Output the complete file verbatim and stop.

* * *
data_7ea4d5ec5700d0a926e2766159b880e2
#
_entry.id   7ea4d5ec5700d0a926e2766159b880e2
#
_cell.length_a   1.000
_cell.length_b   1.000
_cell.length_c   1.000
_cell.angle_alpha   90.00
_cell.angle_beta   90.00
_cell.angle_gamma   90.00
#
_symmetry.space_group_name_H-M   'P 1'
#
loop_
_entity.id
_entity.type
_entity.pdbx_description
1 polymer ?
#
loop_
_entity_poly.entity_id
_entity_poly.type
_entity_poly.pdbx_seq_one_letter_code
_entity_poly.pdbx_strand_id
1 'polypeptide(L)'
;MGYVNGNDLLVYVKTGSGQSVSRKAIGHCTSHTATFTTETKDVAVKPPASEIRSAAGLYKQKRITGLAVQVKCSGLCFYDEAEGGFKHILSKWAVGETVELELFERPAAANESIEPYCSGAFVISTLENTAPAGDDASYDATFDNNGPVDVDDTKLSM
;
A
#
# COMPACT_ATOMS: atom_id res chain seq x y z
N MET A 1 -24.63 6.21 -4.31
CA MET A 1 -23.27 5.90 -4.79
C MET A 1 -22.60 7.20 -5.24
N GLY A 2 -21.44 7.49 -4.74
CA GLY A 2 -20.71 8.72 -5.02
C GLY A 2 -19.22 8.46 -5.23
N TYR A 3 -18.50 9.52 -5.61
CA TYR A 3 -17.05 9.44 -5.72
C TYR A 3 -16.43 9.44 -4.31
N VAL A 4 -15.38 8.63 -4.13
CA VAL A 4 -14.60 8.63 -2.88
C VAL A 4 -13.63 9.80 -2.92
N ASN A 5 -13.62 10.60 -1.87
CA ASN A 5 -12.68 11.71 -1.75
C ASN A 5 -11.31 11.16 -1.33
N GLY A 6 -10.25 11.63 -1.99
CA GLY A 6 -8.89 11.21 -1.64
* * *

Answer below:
data_7ea4d5ec5700d0a926e2766159b880e2
#
_entry.id   7ea4d5ec5700d0a926e2766159b880e2
#
_cell.length_a   1.000
_cell.length_b   1.000
_cell.length_c   1.000
_cell.angle_alpha   90.00
_cell.angle_beta   90.00
_cell.angle_gamma   90.00
#
_symmetry.space_group_name_H-M   'P 1'
#
loop_
_entity.id
_entity.type
_entity.pdbx_description
1 polymer ?
#
loop_
_entity_poly.entity_id
_entity_poly.type
_entity_poly.pdbx_seq_one_letter_code
_entity_poly.pdbx_strand_id
1 'polypeptide(L)'
;MGYVNGNDLLVYVKTGSGQSVSRKAIGHCTSHTATFTTETKDVAVKPPASEIRSAAGLYKQKRITGLAVQVKCSGLCFYDEAEGGFKHILSKWAVGETVELELFERPAAANESIEPYCSGAFVISTLENTAPAGDDASYDATFDNNGPVDVDDTKLSM
;
A
#
# COMPACT_ATOMS: atom_id res chain seq x y z
N MET A 1 -24.63 6.21 -4.31
CA MET A 1 -23.27 5.90 -4.79
C MET A 1 -22.60 7.20 -5.24
N GLY A 2 -21.44 7.49 -4.74
CA GLY A 2 -20.71 8.72 -5.02
C GLY A 2 -19.22 8.46 -5.23
N TYR A 3 -18.50 9.52 -5.61
CA TYR A 3 -17.05 9.44 -5.72
C TYR A 3 -16.43 9.44 -4.31
N VAL A 4 -15.38 8.63 -4.13
CA VAL A 4 -14.60 8.63 -2.88
C VAL A 4 -13.63 9.80 -2.92
N ASN A 5 -13.62 10.60 -1.87
CA ASN A 5 -12.68 11.71 -1.75
C ASN A 5 -11.31 11.16 -1.33
N GLY A 6 -10.25 11.63 -1.99
CA GLY A 6 -8.89 11.21 -1.64